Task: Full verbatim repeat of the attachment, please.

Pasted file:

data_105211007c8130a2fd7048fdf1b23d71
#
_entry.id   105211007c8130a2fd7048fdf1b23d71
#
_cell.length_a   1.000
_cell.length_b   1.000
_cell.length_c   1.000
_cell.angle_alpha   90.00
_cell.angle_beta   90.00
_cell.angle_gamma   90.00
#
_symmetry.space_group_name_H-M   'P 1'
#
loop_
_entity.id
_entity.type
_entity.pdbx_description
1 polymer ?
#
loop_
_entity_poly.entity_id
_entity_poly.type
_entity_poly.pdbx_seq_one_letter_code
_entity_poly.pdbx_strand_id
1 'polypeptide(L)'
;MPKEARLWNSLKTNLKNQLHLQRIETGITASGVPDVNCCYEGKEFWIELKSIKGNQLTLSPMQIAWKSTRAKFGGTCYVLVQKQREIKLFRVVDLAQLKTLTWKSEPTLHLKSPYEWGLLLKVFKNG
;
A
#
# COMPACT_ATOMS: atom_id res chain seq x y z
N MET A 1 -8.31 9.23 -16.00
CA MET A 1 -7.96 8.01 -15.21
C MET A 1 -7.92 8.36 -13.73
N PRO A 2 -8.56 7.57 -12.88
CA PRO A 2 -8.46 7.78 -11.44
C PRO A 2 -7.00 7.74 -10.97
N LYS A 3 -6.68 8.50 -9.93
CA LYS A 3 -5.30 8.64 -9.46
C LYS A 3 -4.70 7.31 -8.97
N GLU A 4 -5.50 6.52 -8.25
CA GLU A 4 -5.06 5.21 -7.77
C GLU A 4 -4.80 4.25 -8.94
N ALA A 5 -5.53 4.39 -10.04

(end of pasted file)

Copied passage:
data_105211007c8130a2fd7048fdf1b23d71
#
_entry.id   105211007c8130a2fd7048fdf1b23d71
#
_cell.length_a   1.000
_cell.length_b   1.000
_cell.length_c   1.000
_cell.angle_alpha   90.00
_cell.angle_beta   90.00
_cell.angle_gamma   90.00
#
_symmetry.space_group_name_H-M   'P 1'
#
loop_
_entity.id
_entity.type
_entity.pdbx_description
1 polymer ?
#
loop_
_entity_poly.entity_id
_entity_poly.type
_entity_poly.pdbx_seq_one_letter_code
_entity_poly.pdbx_strand_id
1 'polypeptide(L)'
;MPKEARLWNSLKTNLKNQLHLQRIETGITASGVPDVNCCYEGKEFWIELKSIKGNQLTLSPMQIAWKSTRAKFGGTCYVLVQKQREIKLFRVVDLAQLKTLTWKSEPTLHLKSPYEWGLLLKVFKNG
;
A
#
# COMPACT_ATOMS: atom_id res chain seq x y z
N MET A 1 -8.31 9.23 -16.00
CA MET A 1 -7.96 8.01 -15.21
C MET A 1 -7.92 8.36 -13.73
N PRO A 2 -8.56 7.57 -12.88
CA PRO A 2 -8.46 7.78 -11.44
C PRO A 2 -7.00 7.74 -10.97
N LYS A 3 -6.68 8.50 -9.93
CA LYS A 3 -5.30 8.64 -9.46
C LYS A 3 -4.70 7.31 -8.97
N GLU A 4 -5.50 6.52 -8.25
CA GLU A 4 -5.06 5.21 -7.77
C GLU A 4 -4.80 4.25 -8.94
N ALA A 5 -5.53 4.39 -10.04